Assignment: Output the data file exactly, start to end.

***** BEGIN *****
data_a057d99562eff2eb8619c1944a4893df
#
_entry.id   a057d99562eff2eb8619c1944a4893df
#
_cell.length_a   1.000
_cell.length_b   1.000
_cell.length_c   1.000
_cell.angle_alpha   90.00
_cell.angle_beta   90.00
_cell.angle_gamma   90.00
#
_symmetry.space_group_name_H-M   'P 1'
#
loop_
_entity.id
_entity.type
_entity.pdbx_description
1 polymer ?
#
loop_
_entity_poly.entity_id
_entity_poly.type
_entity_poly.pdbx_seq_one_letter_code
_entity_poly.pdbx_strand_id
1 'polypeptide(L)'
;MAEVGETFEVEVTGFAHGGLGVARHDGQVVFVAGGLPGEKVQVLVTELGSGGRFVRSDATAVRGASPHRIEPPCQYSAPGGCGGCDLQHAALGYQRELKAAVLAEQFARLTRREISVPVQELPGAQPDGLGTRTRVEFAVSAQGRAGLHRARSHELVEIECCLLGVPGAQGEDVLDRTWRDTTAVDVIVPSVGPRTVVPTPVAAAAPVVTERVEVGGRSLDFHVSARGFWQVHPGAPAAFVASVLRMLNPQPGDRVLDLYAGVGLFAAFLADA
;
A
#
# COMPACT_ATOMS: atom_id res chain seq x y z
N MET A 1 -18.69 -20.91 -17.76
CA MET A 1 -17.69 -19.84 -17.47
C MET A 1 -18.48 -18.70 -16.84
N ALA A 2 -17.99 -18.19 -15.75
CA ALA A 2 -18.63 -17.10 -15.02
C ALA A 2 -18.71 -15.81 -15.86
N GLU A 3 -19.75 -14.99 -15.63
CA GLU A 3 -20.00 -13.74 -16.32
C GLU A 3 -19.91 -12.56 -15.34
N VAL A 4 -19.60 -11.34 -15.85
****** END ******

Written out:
data_a057d99562eff2eb8619c1944a4893df
#
_entry.id   a057d99562eff2eb8619c1944a4893df
#
_cell.length_a   1.000
_cell.length_b   1.000
_cell.length_c   1.000
_cell.angle_alpha   90.00
_cell.angle_beta   90.00
_cell.angle_gamma   90.00
#
_symmetry.space_group_name_H-M   'P 1'
#
loop_
_entity.id
_entity.type
_entity.pdbx_description
1 polymer ?
#
loop_
_entity_poly.entity_id
_entity_poly.type
_entity_poly.pdbx_seq_one_letter_code
_entity_poly.pdbx_strand_id
1 'polypeptide(L)'
;MAEVGETFEVEVTGFAHGGLGVARHDGQVVFVAGGLPGEKVQVLVTELGSGGRFVRSDATAVRGASPHRIEPPCQYSAPGGCGGCDLQHAALGYQRELKAAVLAEQFARLTRREISVPVQELPGAQPDGLGTRTRVEFAVSAQGRAGLHRARSHELVEIECCLLGVPGAQGEDVLDRTWRDTTAVDVIVPSVGPRTVVPTPVAAAAPVVTERVEVGGRSLDFHVSARGFWQVHPGAPAAFVASVLRMLNPQPGDRVLDLYAGVGLFAAFLADA
;
A
#
# COMPACT_ATOMS: atom_id res chain seq x y z
N MET A 1 -18.69 -20.91 -17.76
CA MET A 1 -17.69 -19.84 -17.47
C MET A 1 -18.48 -18.70 -16.84
N ALA A 2 -17.99 -18.19 -15.75
CA ALA A 2 -18.63 -17.10 -15.02
C ALA A 2 -18.71 -15.81 -15.86
N GLU A 3 -19.75 -14.99 -15.63
CA GLU A 3 -20.00 -13.74 -16.32
C GLU A 3 -19.91 -12.56 -15.34
N VAL A 4 -19.60 -11.34 -15.85